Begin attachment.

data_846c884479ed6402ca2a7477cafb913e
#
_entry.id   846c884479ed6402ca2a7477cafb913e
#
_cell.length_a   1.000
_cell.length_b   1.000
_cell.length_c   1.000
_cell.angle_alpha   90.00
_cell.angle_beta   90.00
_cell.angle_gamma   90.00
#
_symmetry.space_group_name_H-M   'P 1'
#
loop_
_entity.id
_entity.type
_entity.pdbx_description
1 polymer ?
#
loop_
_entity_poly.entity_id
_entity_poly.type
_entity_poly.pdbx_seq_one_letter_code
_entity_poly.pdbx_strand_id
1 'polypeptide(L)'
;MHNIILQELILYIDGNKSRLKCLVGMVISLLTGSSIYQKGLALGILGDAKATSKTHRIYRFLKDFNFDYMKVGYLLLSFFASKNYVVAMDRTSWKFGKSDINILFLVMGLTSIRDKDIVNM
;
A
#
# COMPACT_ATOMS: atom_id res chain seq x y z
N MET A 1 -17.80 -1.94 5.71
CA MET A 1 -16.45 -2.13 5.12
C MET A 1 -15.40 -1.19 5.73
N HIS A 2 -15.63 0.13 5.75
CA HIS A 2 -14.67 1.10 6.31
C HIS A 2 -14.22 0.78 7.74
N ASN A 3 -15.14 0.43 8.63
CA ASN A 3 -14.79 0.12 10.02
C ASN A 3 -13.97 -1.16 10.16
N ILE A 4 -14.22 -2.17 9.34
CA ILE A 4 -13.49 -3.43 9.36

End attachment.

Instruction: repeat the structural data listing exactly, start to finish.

data_846c884479ed6402ca2a7477cafb913e
#
_entry.id   846c884479ed6402ca2a7477cafb913e
#
_cell.length_a   1.000
_cell.length_b   1.000
_cell.length_c   1.000
_cell.angle_alpha   90.00
_cell.angle_beta   90.00
_cell.angle_gamma   90.00
#
_symmetry.space_group_name_H-M   'P 1'
#
loop_
_entity.id
_entity.type
_entity.pdbx_description
1 polymer ?
#
loop_
_entity_poly.entity_id
_entity_poly.type
_entity_poly.pdbx_seq_one_letter_code
_entity_poly.pdbx_strand_id
1 'polypeptide(L)'
;MHNIILQELILYIDGNKSRLKCLVGMVISLLTGSSIYQKGLALGILGDAKATSKTHRIYRFLKDFNFDYMKVGYLLLSFFASKNYVVAMDRTSWKFGKSDINILFLVMGLTSIRDKDIVNM
;
A
#
# COMPACT_ATOMS: atom_id res chain seq x y z
N MET A 1 -17.80 -1.94 5.71
CA MET A 1 -16.45 -2.13 5.12
C MET A 1 -15.40 -1.19 5.73
N HIS A 2 -15.63 0.13 5.75
CA HIS A 2 -14.67 1.10 6.31
C HIS A 2 -14.22 0.78 7.74
N ASN A 3 -15.14 0.43 8.63
CA ASN A 3 -14.79 0.12 10.02
C ASN A 3 -13.97 -1.16 10.16
N ILE A 4 -14.22 -2.17 9.34
CA ILE A 4 -13.49 -3.43 9.36